Someone pointed out to me recently that my approach to recovery is very much in line with goal-oriented living. “Basically” this person argued, “you suggest that people get clean and sober in a detox or a rehab facility, and then they work their recovery by setting goals for themselves. That is pretty much it, no?”
I would have to agree that this is the basic essence of creative recovery. I advocate the idea that anyone can create a new life for themselves in recovery through purposeful living and goal setting. Once a newcomer has the basics down of abstinence from chemicals, they have to start pushing themselves to grow as a person in order to maintain their sobriety. This can be done by setting and achieving personal goals.
My theory of creative recovery goes on to say that you should have no shortage of areas in your life to work on. Goals can be made in all sorts of categories, such as fitness, nutrition, emotional health, spiritual growth, relationships, and so on. Thus the idea that recovery should be an exercise in holistic growth. One main criticism I have of traditional recovery is that it tends to be focused on spiritual growth at the expense of other areas.
For me, the holistic approach has proven to be incredibly useful. I honestly do not know where I would be at today if I never started exercising. And now nutrition is threatening to transform my life for the better. Recovery keeps getting better when I expand my horizons, rather than when I focus on traditional recovery tactics (step work, meetings, sponsorship, etc.).
In fact, I can look back at my early recovery and see that I coasted for quite a while by just clinging to some traditional recovery roles that I thought I was supposed to follow, rather than to start pushing myself to really live and to grow. At the time, people in my life were pushing me to go back to college, and they were also pushing me to exercise. I did not want to do either because I thought at the time that I needed to “get this recovery stuff figured out.”
Little did I realize, they were pushing me to make real growth in my recovery. I could not see at the time that making meetings every day and learning to talk the 12 step lingo was not my ultimate salvation. In fact, I was terrified that daily meetings were my only way to stay clean and sober. Terrified, because I did not like speaking in meetings very much, though I occasionally forced myself to do it.
So I came to this point in my early recovery where I said to myself: “OK….I can either go to these meetings every day, and sort of follow their agenda for me, or I can do my own thing, and start actually living my life in recovery.”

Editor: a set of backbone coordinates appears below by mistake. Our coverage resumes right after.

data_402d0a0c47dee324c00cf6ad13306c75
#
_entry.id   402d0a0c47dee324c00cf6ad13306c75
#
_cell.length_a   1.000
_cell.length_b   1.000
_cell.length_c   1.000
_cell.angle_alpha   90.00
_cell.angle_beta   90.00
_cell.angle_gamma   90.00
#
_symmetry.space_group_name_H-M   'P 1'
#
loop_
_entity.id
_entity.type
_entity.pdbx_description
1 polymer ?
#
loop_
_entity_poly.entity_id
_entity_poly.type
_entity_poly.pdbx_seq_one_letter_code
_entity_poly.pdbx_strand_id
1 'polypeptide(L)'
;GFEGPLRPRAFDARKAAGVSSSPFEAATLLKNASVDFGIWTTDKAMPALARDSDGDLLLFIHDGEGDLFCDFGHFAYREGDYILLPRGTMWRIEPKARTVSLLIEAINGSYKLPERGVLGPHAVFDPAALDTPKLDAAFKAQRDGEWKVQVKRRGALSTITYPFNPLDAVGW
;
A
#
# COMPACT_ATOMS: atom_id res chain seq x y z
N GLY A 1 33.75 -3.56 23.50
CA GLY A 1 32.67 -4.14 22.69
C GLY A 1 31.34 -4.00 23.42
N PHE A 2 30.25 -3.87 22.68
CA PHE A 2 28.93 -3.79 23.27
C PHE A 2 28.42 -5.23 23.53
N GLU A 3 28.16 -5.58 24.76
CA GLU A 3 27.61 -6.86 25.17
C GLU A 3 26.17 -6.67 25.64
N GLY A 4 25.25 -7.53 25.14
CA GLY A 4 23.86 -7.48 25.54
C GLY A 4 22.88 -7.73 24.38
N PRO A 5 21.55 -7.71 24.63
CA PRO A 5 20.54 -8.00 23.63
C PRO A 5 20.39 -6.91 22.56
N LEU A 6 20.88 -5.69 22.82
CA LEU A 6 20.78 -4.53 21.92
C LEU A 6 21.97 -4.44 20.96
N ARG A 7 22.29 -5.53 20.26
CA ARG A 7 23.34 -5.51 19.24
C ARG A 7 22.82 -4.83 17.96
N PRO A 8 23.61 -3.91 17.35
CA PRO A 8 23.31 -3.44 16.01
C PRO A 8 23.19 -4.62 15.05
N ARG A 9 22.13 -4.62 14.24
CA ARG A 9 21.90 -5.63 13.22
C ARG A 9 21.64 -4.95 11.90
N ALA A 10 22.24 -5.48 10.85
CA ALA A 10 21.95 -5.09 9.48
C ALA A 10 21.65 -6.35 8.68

So I rejected the typical life of “go to daily meetings” plan. I admit that I did this out of fear. I still was not comfortable sharing in meetings.
And for a long time, I was worried that I was doomed to relapse.
Doomed, because everyone at AA and NA meetings told me I was doomed. They said that I would drink and that I would die if I stopped coming to meetings.
I worried about this for many, many months after leaving the program.
But then a strange thing happened. I began to notice something. Many of the people from the meetings that I knew…..they started to relapse. One by one, many of my “heroes” that I looked up to in the meetings were falling by the wayside.
Not everyone that I looked up to in the 12 step fellowships relapsed of course. But enough of them did that I took notice.
And you know what really sealed it for me? One of the people who relapsed was a person who told me that I would relapse if I quit coming to meetings.
That is when I knew that I could no longer put so much faith in all of the “wisdom” that gets thrown around the 12 step meetings.
Meetings can still be useful in early recovery
Now don’t get me wrong. I am not bashing the 12 step programs. Not at all.
What I am doing is pointing out the truth: that the 12 step programs are a support system, but they do not create a magic ticket to recovery for you. I would go so far as to say that the program does not even drastically increase your odds of staying sober. Maybe slightly. But certainly not drastically.
I still recommend that newcomers check the meetings out. But if someone has a few months or a few years of sobriety and they are seeking advice, the last place I would send them is to the 12 step program.
No, I believe that once you have the basics of abstinence under your belt, it is time to start pushing yourself to grow.
“Relapse prevention” is nothing more than personal growth. Positive action, every day. Build something up great in your life, so that you will not be so quick to tear it down by using drugs or alcohol again.
Protect your recovery by investing in yourself. Your health, your education, your relationships, and so on. Build this stuff up in positive ways, and you will become more protected from the threat of relapse.
But you know what I witnessed quite often in the fellowship? People who were stuck in the meetings, not growing. Becoming complacent. Now sure, you can overcome complacency while you are still attending AA meetings every day. But you know what the kicker is?
If you force yourself to NOT rely on daily meetings, that is when you will really kick start your journey of personal growth.
Yes…..when you remove the safety valve of daily AA or NA meetings, it is then that you realize how much your recovery hinges on positive action.
Going to an AA meeting every day and whining about your problems is a form of cheating. Even if you don’t whine at the meetings, it is still a bit like cheating. Why are you depending on something? Why the dependency? Why not grow stronger in your recovery and build something with your life?